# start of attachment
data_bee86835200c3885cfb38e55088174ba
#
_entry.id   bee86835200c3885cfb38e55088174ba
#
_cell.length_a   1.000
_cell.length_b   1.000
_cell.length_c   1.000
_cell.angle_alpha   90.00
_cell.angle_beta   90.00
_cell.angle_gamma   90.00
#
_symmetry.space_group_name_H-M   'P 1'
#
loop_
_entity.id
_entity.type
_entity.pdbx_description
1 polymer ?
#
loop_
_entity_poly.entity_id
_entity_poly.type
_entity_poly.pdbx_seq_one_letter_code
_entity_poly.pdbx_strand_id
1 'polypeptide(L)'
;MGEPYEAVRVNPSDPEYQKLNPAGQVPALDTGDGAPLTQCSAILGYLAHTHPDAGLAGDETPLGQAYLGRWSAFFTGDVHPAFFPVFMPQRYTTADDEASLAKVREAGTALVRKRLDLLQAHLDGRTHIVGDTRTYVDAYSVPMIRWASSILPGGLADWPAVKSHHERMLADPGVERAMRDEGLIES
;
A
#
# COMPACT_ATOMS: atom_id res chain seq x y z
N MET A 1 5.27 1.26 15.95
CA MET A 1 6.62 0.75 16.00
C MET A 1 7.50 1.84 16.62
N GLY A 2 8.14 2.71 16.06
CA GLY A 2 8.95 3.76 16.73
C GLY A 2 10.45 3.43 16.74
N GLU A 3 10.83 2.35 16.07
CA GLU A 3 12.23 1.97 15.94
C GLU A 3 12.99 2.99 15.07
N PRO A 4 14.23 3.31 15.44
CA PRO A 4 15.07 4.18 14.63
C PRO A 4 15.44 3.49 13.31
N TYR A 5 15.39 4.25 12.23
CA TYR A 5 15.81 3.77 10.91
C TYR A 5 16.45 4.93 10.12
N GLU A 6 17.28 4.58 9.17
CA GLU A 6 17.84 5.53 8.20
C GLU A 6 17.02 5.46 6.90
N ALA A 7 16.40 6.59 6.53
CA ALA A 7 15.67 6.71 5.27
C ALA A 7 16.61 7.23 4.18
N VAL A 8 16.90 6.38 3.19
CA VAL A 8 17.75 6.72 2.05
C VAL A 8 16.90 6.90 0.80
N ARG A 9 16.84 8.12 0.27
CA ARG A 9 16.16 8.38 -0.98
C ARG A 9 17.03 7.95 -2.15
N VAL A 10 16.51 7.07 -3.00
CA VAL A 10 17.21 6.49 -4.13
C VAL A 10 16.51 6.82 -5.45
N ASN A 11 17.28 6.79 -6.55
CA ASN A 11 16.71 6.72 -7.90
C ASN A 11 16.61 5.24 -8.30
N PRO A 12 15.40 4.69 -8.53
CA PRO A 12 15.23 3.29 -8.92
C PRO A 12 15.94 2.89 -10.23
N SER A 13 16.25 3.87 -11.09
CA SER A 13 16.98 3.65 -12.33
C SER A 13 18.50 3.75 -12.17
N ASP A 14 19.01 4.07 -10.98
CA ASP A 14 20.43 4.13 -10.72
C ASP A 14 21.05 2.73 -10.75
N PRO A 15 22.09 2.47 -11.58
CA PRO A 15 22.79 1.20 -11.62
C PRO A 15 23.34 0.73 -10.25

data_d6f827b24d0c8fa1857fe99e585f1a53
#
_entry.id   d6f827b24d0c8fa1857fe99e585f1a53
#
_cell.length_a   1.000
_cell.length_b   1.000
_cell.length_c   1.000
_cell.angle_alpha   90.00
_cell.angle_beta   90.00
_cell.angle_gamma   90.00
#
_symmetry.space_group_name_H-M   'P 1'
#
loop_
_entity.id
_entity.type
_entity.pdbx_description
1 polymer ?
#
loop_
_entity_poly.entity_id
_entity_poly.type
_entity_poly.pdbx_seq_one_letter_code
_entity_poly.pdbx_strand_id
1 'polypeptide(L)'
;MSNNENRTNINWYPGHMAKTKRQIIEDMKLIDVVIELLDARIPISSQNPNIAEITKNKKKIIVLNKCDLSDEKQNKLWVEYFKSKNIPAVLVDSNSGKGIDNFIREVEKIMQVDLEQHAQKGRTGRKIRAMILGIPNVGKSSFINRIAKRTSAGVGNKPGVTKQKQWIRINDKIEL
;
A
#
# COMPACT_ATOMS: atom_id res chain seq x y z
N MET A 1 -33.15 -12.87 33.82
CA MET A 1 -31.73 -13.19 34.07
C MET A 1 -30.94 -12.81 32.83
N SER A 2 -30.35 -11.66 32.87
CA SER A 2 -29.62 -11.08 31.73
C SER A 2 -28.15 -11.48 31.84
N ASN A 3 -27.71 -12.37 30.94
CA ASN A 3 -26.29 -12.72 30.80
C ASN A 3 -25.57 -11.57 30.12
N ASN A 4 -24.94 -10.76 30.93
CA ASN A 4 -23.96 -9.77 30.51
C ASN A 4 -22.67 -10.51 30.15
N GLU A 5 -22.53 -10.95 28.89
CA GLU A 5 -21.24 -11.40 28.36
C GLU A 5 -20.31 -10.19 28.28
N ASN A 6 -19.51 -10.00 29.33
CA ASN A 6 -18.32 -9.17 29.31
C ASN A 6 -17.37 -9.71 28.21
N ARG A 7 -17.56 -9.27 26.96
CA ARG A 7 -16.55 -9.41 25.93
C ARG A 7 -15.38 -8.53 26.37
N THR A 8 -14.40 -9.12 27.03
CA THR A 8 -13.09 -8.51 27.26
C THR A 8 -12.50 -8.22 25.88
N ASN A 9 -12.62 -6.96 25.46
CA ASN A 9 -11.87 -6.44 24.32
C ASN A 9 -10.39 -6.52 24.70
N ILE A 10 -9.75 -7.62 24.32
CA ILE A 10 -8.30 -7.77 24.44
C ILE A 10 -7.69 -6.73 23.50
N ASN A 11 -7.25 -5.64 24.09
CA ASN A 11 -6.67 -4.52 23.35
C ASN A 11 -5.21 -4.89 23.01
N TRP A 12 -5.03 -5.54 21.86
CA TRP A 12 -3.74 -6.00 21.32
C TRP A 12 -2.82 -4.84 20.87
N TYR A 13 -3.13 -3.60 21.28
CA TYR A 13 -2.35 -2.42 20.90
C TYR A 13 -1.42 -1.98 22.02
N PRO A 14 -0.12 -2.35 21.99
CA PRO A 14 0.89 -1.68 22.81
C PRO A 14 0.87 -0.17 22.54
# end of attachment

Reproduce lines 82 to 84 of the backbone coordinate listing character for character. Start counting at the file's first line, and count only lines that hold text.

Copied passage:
_cell.length_c   1.000
_cell.angle_alpha   90.00
_cell.angle_beta   90.00